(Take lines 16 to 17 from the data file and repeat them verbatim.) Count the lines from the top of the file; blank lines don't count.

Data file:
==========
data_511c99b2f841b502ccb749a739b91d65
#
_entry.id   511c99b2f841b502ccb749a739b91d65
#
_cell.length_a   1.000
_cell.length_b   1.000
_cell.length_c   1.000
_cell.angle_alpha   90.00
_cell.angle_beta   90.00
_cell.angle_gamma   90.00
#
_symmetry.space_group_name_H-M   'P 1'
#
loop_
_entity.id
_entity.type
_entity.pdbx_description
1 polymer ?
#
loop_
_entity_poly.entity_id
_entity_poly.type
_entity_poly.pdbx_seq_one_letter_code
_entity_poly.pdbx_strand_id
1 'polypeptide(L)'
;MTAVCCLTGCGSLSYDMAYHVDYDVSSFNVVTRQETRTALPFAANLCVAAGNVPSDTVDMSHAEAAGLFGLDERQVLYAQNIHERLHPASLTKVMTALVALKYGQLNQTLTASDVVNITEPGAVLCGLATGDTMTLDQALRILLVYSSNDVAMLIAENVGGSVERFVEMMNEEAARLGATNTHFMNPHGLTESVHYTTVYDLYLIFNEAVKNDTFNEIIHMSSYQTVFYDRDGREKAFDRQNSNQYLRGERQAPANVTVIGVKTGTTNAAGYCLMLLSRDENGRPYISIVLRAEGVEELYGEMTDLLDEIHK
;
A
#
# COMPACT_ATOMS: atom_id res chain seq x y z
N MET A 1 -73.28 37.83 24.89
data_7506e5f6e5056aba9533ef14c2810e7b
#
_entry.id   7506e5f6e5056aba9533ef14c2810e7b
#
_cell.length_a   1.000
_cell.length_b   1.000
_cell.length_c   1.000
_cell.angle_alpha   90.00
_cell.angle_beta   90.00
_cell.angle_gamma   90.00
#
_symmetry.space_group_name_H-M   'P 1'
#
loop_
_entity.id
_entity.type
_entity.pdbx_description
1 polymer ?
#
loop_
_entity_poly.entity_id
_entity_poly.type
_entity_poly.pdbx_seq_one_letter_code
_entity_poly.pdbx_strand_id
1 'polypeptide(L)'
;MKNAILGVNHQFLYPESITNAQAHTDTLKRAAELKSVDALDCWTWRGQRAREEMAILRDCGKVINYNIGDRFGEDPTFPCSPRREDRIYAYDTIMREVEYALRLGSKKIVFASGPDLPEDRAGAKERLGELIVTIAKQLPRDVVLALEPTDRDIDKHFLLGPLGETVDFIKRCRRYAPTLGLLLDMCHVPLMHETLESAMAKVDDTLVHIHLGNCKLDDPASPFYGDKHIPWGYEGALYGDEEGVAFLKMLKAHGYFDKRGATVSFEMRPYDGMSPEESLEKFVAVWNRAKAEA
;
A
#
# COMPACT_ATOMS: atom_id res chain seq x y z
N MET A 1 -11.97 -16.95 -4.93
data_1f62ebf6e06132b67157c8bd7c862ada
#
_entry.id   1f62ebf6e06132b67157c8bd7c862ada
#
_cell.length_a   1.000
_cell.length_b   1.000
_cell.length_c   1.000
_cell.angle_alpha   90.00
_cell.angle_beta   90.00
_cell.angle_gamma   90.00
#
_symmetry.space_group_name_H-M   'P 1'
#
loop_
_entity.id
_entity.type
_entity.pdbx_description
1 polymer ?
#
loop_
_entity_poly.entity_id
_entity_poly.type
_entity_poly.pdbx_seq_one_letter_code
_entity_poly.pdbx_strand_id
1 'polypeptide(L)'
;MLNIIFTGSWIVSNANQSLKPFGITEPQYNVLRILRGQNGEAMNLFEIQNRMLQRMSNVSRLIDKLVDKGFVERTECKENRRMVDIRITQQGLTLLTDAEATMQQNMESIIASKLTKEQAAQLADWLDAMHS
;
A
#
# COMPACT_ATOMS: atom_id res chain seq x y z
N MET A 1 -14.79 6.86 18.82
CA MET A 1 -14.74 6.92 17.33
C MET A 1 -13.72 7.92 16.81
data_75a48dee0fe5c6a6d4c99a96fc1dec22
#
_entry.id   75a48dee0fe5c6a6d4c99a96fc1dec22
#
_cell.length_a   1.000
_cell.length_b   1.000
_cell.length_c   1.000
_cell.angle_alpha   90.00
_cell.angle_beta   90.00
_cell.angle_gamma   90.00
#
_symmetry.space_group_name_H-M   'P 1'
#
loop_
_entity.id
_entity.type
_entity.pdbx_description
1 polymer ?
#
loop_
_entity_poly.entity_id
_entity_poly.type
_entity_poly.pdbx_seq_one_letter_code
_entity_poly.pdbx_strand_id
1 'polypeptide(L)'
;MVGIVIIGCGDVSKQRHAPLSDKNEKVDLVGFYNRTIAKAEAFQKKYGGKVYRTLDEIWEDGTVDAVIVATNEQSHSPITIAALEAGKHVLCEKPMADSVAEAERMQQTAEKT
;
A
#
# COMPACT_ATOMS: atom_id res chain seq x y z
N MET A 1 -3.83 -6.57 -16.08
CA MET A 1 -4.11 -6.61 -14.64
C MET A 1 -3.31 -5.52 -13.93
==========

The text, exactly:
_entity.type
_entity.pdbx_description